RIYADH, April 22 (Reuters) - Saudi Arabia’s largest travel company, which has re-branded itself as Seera, aims to more than double the gross value of its bookings in the next four years to 16 billion riyals ($4.3 billion), its chief executive said on Monday.
The firm, formerly Al Tayyar Travel Group, wants to grow its foothold in the kingdom’s consumer travel and pilgrimage sectors, Abdullah Aldawood told reporters, as the government seeks to develop domestic tourism and attract non-Muslim visitors to the country.
Seera’s market share in consumer travel, currently at 3 to 4 percent, is expected to reach double digits within two to three years, Aldawood added.
“Consumer travel is strategic and we will not hesitate to make any move to expand our market share aggressively,” he said.
“If these opportunities don’t come through, or there are not appropriate opportunities at appropriate prices, there is another way, through customer acquisitions... via different marketing strategies. This will lead to the same goal.”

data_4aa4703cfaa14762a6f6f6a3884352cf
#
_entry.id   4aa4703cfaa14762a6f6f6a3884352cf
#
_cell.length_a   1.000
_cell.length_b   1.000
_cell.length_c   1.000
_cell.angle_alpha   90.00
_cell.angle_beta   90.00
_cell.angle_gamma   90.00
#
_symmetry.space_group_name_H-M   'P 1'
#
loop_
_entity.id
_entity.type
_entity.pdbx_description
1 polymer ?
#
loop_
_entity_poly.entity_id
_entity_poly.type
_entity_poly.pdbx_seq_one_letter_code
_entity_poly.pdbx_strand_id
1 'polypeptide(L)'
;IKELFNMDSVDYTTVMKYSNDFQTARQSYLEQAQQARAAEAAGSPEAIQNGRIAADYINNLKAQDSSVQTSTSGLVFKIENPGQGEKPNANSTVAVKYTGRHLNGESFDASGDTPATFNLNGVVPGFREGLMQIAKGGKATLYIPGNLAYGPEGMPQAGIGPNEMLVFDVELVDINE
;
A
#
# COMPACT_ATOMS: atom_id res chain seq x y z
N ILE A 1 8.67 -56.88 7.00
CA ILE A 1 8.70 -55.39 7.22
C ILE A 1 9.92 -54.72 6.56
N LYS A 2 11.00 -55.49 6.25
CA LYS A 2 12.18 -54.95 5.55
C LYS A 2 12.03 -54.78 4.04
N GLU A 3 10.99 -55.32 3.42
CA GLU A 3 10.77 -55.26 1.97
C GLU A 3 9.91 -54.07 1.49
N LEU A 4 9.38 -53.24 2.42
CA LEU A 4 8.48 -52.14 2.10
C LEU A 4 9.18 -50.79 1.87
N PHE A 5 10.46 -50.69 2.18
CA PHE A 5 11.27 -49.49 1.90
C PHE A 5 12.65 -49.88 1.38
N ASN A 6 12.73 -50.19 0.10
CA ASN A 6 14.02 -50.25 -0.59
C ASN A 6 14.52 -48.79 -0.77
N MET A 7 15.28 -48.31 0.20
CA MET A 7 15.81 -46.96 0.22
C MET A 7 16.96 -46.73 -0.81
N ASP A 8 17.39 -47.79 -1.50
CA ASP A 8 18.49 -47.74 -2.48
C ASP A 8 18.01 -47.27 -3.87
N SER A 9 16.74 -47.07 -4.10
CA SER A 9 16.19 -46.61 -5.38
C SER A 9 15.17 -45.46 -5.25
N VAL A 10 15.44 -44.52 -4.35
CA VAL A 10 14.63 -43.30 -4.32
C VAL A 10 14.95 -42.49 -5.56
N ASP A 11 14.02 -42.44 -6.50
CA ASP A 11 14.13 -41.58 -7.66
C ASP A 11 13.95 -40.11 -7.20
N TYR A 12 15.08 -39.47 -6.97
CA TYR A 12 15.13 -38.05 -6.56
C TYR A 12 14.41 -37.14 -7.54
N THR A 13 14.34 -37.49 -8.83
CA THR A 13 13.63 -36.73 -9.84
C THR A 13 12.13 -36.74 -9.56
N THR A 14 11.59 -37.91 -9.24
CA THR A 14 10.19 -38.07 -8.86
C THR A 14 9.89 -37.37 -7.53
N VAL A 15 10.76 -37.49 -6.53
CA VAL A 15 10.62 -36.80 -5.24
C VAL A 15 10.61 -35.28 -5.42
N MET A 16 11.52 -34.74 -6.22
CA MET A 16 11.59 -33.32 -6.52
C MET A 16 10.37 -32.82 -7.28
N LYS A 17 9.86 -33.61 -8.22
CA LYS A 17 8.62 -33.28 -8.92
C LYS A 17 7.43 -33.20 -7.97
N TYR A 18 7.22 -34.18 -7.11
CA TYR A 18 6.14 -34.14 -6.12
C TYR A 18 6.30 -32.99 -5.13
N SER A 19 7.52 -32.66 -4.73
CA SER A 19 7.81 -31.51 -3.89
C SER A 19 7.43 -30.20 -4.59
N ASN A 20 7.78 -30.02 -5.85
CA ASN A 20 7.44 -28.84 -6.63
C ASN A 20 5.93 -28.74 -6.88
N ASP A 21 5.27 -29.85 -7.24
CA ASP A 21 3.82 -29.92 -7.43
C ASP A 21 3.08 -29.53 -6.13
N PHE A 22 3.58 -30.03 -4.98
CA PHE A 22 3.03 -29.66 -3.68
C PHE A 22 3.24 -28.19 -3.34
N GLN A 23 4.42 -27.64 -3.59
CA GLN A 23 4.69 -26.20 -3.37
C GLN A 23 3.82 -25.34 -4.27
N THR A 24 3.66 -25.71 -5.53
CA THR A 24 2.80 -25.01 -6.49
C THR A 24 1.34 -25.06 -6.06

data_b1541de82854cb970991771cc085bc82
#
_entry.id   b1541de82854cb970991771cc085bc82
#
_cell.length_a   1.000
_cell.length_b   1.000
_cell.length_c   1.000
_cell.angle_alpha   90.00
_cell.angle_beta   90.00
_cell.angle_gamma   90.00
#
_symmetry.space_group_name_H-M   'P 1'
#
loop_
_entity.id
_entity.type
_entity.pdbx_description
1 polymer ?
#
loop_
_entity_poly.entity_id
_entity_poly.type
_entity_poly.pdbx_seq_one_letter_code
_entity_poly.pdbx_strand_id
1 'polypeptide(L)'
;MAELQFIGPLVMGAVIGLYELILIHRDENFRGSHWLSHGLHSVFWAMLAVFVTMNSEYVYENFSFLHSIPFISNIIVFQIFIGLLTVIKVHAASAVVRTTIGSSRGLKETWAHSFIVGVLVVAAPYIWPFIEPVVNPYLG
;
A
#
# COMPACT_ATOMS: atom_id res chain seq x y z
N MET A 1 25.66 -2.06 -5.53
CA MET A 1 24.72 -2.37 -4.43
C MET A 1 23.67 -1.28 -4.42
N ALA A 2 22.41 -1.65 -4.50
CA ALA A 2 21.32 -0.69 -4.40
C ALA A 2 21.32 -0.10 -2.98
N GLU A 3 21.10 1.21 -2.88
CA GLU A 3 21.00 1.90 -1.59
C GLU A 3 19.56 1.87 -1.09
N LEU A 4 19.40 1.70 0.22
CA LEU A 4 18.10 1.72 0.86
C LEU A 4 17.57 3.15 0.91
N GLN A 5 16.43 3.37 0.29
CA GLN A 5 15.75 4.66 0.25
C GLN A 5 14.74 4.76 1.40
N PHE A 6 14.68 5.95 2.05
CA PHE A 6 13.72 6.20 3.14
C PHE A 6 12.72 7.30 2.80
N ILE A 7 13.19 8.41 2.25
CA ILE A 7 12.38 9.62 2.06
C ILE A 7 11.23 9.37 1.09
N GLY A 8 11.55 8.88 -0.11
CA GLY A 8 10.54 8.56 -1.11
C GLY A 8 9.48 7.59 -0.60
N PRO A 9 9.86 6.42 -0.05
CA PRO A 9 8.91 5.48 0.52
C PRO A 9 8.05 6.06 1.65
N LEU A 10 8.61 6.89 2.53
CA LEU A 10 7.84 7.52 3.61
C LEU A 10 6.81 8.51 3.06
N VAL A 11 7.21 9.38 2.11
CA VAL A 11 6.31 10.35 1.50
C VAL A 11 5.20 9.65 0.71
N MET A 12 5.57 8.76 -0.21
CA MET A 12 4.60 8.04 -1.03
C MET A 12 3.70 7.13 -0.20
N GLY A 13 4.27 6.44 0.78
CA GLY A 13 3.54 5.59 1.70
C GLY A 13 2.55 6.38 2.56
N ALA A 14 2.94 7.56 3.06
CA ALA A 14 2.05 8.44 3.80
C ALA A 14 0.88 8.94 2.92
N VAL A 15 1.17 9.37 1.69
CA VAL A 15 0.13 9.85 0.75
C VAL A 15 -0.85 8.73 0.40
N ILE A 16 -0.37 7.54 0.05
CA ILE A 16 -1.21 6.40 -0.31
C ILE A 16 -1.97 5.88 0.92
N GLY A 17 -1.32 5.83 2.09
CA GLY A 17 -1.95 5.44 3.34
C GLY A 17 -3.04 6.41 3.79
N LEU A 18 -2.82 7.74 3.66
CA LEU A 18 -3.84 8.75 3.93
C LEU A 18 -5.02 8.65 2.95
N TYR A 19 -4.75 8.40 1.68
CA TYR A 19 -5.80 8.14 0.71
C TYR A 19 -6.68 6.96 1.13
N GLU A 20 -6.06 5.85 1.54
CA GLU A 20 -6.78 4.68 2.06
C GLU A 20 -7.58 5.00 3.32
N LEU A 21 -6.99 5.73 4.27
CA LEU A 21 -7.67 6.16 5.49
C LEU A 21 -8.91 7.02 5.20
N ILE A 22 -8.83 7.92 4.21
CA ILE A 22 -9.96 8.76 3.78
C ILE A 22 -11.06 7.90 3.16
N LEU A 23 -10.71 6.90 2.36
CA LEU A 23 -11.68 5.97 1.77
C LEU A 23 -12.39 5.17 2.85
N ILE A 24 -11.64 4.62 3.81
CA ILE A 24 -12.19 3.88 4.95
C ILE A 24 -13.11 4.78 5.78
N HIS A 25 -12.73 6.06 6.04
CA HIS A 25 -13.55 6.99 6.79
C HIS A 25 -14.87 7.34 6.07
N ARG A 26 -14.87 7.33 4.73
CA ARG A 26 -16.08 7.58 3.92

As part of plans to diversify the economy, Saudi Arabia wants to boost tourism spending - by locals and foreigners - to $46.6 billion in 2020 from $27.9 billion in 2015.
It also wants to increase the number of “umra” pilgrims coming from abroad to 30 million a year by 2030 from 6 million.
Electronic visas for foreigners to attend sporting events and concerts have begun to be issued in limited instances but it remains unclear when they will be available on a regular basis.
“A lot of large companies are just waiting for this to happen in order to move and invest,” Aldawood said. “What we know from our discussions with various stakeholders is that the government is really, really, really pushing.”
Plans to admit significant numbers of tourists from abroad have been discussed for years, only to be blocked by conservative opinion and bureaucracy.
The company’s founder and previous board member Nasser bin Aqeel al-Tayyar, who owns a 11.05 percent stake, was detained in late 2017 with scores of other elite business figures under an anti-corruption probe led by the kingdom’s powerful Crown Prince Mohammed bin Salman.
Many, including Tayyar, were released after being cleared or reaching settlements with the government.
Aldawood said there had been no change to Tayyar’s ownership stake. Asked if Tayyar’s relationship to the company’s board had changed in any way, he replied: “Absolutely not, it’s the same relationship.”
$1 = 3.7500 riyals Reporting by Stephen Kalin Editing by David Holmes